Seen and Heard International Concert Review
message in a bottle: guest artists, counter)induction, Tenri Cultural Institute, New York, 10.06.2006 (BH)
Caroline Mallonée (b. 1975): Throwing Mountains (2003)
Gregory Mertl (b. 1969): Recitative to an Absent Sky (1999)
Keeril Makan: Braid (2001)
Kyle Bartlett (b. 1971): vox sanguinaria (2006)
Suzanne Sorkin (b. 1974): String Trio (2004)
Peter Knell (b. 1970): (012) – (01234) (2006)
Benjamin Fingland, clarinets
Sumire Kudo, cello
Blair McMillen, piano
Jessica Meyer, viola
Kyle Bartlett, composer
Douglas Boyce, composer
Stephanie Griffin, viola
Jeffrey Irving, percussion
Jesse Mills, violin
Cara Egan Reynolds, actor
One of the admirable concerns of counter)induction is to encourage young composers with calls for scores and subsequent performances, and two of these winners were featured at the group’s final concert of the year under the creative moniker “message in a bottle,” reflecting the uncertainty in getting a response when one’s work is birthed into the world. Given the volume of data and stimulation that most of us deal with on a daily basis, and the number of composers still feeling the urge to write and deal with the public relations challenges inherent in getting their work performed, any effort to bring some of these voices to our attention should be commended. And at least on this occasion, I liked the results.
Born in the 1970s (as all were on tonight’s program but one from 1969), Caroline Mallonée studied at Duke University but has also worked in the Netherlands with Louis Andriessen, whose influence could be felt in Throwing Mountains. It carries a restless rhythmic charge – to my ears a sort of “Andriessen makes out with Hindemith,” with chugging patterns that made an arresting start to the evening. The title comes from the process of creating ceramics (“throwing pots”) that Mallonée sees as similar to the imaginary act of “throwing” (or disposing of) mountains. Her whirling score was expertly done by Benjamin Fingland on bass clarinet, Stephanie Griffin on viola, Sumire Kudo on cello, and pianist Blair McMillen. All young composers should be as lucky to have their work played with such exactitude and passion.
Ms. Kudo returned for Gregory Mertl’s Recitative to an Absent Sky, an impassioned riff for solo cello. Mr. Mertl has studied with Kagel and Dutilleux, and here combines an intense, almost operatic ardor with quiet ruminations. As with many of the works this evening, a second hearing would be welcome, and I enjoyed watching Kudo’s pristine, elegant playing. The first half closed with Keeril Makan’s absorbing Braid, with Jesse Mills (violin) and Jessica Meyer (viola), joining Ms. Kudo and Mr. McMillen, all in alert synchronization. Currently in Boston, Mr. Makan acknowledges influences as diverse as American folk music, minimalism, Indian classical music and European modernism (see web site.) He clearly is concerned with pattern, and this piece throbs with Andriessen’s influence (seemingly hovering in the air over much of the concert).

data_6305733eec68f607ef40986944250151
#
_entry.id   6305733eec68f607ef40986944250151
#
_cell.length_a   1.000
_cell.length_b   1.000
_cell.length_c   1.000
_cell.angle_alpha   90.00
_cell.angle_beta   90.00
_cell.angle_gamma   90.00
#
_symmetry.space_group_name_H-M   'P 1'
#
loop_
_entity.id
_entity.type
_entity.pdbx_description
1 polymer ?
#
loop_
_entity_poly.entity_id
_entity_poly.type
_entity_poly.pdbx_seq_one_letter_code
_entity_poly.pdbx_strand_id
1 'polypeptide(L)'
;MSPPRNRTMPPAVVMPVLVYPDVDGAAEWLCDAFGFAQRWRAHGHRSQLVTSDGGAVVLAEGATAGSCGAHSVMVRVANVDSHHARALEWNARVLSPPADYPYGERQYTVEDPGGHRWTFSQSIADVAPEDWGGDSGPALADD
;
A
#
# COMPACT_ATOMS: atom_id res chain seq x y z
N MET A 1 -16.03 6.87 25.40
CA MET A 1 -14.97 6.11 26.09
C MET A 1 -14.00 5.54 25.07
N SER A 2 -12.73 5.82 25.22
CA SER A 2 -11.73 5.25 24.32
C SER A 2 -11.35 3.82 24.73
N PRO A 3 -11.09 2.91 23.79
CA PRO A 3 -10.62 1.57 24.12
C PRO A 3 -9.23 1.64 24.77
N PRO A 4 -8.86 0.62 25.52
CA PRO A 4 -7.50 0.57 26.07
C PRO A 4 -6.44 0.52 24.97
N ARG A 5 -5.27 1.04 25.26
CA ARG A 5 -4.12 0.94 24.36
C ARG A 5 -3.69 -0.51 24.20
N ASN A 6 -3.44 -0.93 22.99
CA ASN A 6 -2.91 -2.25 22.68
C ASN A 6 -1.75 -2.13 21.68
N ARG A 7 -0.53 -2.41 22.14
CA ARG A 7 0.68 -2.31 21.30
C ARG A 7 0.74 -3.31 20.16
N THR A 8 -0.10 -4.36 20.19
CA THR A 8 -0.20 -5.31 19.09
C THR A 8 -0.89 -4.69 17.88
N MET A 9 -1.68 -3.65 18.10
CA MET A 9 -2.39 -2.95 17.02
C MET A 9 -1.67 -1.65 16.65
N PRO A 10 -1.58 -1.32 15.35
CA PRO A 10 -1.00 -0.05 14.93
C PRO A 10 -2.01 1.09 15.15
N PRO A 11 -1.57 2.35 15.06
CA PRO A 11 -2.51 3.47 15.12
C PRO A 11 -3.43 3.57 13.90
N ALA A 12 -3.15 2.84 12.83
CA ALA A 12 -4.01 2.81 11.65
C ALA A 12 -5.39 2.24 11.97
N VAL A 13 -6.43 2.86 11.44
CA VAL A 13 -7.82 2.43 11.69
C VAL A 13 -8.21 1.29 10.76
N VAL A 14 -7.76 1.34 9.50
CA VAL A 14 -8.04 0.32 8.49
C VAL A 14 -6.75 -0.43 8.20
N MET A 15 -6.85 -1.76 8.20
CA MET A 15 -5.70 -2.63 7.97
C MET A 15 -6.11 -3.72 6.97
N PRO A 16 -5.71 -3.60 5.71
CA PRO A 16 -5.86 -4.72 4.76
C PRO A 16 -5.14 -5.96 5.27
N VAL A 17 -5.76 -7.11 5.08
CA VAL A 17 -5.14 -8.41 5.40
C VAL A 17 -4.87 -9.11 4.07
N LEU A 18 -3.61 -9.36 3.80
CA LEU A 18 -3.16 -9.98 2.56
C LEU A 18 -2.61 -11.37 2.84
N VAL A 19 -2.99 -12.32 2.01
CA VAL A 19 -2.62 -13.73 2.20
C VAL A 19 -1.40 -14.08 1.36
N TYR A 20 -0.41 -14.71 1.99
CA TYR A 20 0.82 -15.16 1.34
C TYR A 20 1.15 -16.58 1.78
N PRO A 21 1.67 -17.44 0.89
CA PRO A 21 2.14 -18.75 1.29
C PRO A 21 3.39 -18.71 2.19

Kyle Bartlett’s striking vox sanguinaria (“the voice of blood”) opened the second half, and the composer herself offered an interesting comment, “I tried to imagine how they [the instruments] would be handled by someone who had never seen them.” The mysterious sounds created by the group seemed to ask questions that either couldn’t, or wouldn’t, be answered. Aside from the excellent musicians, the performance was notable for deploying an amateur actor, Cara Egan Reynolds, whose diminutive stature gives no clue to her outsized voice and an ability to get deep inside Ms. Bartlett’s ideas. While the five instrumentalists are creating a minor hurricane, Reynolds offered isolated syllables, moaning, extended wailing, and ultimately quieted down into sighs and breathing. I wondered if painter Frida Kahlo might have been watching from above.
Suzanne Sorkin was the other prizewinner on the program, and her String Trio is in two parts, linked by a violin line that eventually comes into focus over time. Ms. Griffin and Ms. Kudo created arcs of melody, as Mr. Mills’ radiant violin eventually took center stage, the complete melody falling into place near the end. The program closed with the world premiere of Peter Knell’s arrestingly titled (012) – (01234), derived from his observations of the sculpture garden at the Musée Rodin in Paris. The music mirrors Knell’s comment about “misshapen, deformed sculptures strewn about,” and its subtle virtuosity offered challenges that the group’s core players met with zeal and abandon.
Whatever one thinks of the repertoire on this occasion (and not everyone with whom I spoke was enthusiastic about the entire program), that’s part of the game here. Some of the excitement is being first in line to experience some of the freshest music that the United States has to offer. But the lasting impression is of a young contemporary music ensemble that is swiftly gaining momentum.
For more information: www.counterinduction.com